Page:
Trying to add some meat to the bones of its On Demand strategy, IBM on Tuesday rolled out its fastest Unix-based servers to date accompanied by new pricing models that allow corporate users to better match up available processing power and memory with their on-the-fly business demands.
The new eServer p690, which company officials claim is 65 percent faster than its predecessor, the p655, is fueled by a 1.7GHz version of the Power 4+ chip that features a built-in Level 3 cache. IBM plans to target the system at users looking to both consolidate workloads and host industrial-strength single-system applications.
Accompanying the higher-end p690 is the p670, a mid-range Unix-based system that is powered by a 1.5GHz Power 4+ chip and features the same I/O subsystem and cache improvements.
In a third hardware unveiling, the company rolled out a "cluster-optimized" eServer 655 that is now being offered with both the new 1.7GHz processor and the 1.5GHz Power 4+ processor, along with the Level 3 cache and new I/O subsystems. Newly redesigned, the p655 is capable of a performance increase of up to 83 percent, or up to 0.75 teraflops of peak performance running data-intensive applications, company officials claimed.
The two processors will be available on the p655 starting this July, a company spokesman said.
"We have been talking a lot about On Demand computing since last October 30, but people are going to judge you on deeds, not words. With theses systems and the new pricing models, users can hold something in their hands for the first time that can show them what we are talking about," said Jim McGaughan, IBM's Launch Strategist for the pSeries.
To further nudge users toward its companywide On Demand computing initiative, IBM is offering new pricing models that will allow them to turn on and off processors as and when they need them. Users can now choose from both a temporary and more permanent capacity of demand options.
Also for the first time, IBM's Memory On Demand capability enables users to install a variety of features, with unused memory that can be activated in increments of 4GB, a company spokesman said.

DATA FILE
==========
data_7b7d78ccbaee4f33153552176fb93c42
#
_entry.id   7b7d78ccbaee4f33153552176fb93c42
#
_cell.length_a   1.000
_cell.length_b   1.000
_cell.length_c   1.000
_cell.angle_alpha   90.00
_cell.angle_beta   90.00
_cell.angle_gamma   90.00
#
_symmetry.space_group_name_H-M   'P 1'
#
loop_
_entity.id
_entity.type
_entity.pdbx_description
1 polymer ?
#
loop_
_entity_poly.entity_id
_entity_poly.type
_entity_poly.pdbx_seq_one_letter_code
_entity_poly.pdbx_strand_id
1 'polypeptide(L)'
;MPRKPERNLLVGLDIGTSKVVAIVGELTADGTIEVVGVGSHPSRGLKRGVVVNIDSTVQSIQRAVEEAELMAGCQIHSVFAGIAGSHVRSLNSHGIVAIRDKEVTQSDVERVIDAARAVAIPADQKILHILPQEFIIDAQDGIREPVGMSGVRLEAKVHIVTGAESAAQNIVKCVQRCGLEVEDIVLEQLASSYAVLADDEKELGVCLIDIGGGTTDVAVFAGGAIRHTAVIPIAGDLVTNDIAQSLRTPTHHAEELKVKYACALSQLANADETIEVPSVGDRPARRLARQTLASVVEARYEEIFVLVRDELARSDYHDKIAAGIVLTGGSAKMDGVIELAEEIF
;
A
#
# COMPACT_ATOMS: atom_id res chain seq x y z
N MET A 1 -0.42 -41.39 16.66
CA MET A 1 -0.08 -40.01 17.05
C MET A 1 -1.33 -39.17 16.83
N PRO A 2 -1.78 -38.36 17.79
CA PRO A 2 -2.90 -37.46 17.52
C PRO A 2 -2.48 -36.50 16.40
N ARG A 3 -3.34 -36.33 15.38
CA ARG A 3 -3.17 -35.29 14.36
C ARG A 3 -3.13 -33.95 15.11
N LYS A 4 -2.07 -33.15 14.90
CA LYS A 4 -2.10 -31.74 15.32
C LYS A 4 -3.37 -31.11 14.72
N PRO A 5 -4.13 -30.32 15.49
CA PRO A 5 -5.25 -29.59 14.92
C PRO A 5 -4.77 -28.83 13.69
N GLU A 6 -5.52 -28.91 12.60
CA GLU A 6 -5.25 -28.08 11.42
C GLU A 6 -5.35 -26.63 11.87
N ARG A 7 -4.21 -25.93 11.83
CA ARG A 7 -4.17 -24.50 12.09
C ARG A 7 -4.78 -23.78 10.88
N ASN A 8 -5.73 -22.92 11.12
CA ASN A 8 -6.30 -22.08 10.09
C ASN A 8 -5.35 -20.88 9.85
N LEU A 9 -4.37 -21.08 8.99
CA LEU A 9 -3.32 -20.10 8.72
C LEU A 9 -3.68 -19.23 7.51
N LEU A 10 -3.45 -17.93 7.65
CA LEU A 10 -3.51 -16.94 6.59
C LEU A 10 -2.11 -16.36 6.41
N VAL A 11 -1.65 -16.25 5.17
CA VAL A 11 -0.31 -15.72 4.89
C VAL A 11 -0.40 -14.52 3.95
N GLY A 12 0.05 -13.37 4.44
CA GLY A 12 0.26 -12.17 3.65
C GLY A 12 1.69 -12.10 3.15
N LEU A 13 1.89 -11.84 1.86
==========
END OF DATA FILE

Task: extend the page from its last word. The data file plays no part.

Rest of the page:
"We think that with the new pricing users can more truly work in an on-demand environment and avoid the lag time of being dependent on IBM or their business partners to turn on the capacity they need," McGaughan said.
To make it more attractive for users to try out the new pricing models, IBM introduced the Try and Buy program, which offers a 30-day trial at no additional charge for both memory and processor capacity upgrades. This program allows users see what sort of capacity they actually need to run their operations and so better decide what they will need on a temporary or permanent basis.
And in a fourth new pricing program, IBM officials said they plan to offer select software such as DB2 and Tivoli for pSeries by the day when temporary capacity is turned on by a user. IBM expects to make this available to users in this year's third quarter.
"Given today's economic environment, most users can't afford to pay for the use of systems that sit idle or do not have the capacity they need to generate revenues during periods of peak performance," said Adalio Sanchez, general manager of IBM's eServerpSeries.
The new p690 will be available starting May 30 and will carry an entry-level price tag of US$493,386 for an eight-way configuration. The p670 in a four-way configuration will cost $190,411.
For more information about the new system and pricing models, users can go to www.ibm.com.